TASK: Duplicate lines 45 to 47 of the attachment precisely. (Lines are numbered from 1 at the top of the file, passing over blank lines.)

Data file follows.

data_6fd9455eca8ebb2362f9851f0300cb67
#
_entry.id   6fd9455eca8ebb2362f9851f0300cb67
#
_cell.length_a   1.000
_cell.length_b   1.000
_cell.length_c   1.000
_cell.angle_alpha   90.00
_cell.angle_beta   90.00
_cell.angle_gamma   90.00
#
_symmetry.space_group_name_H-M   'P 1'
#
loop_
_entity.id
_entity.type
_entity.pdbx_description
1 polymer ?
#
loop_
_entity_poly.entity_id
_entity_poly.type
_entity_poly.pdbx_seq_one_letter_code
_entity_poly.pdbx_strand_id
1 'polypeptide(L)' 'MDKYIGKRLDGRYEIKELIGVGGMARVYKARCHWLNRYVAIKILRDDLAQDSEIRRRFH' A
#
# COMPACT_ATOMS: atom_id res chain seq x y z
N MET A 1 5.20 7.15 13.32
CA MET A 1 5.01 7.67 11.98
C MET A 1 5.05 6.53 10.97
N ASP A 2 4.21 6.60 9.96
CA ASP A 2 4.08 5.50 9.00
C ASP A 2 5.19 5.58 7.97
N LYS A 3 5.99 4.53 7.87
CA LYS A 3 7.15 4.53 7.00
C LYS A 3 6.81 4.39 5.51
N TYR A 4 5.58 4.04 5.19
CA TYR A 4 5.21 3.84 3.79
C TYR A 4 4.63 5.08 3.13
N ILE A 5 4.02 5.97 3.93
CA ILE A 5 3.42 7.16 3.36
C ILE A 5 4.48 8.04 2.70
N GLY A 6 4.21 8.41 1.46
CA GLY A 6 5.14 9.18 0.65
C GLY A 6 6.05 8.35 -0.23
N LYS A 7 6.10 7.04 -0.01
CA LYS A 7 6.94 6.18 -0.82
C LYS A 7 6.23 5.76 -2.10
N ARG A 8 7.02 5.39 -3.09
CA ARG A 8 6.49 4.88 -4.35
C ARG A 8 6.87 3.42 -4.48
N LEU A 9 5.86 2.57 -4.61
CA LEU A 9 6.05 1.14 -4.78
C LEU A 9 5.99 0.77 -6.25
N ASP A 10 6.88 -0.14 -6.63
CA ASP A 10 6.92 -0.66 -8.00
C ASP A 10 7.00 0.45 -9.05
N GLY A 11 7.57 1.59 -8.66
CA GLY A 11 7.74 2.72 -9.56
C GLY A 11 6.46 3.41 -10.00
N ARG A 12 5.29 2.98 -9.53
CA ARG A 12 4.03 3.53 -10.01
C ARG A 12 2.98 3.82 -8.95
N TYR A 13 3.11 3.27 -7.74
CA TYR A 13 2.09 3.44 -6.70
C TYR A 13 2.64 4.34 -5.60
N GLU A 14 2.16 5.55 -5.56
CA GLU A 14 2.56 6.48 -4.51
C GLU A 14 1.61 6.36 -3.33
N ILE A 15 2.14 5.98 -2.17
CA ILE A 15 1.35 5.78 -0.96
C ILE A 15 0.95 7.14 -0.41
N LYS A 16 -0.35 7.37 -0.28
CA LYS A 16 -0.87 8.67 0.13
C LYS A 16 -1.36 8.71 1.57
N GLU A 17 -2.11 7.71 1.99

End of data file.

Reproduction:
C GLY A 6 6.05 8.35 -0.23
N LYS A 7 6.10 7.04 -0.01
CA LYS A 7 6.94 6.18 -0.82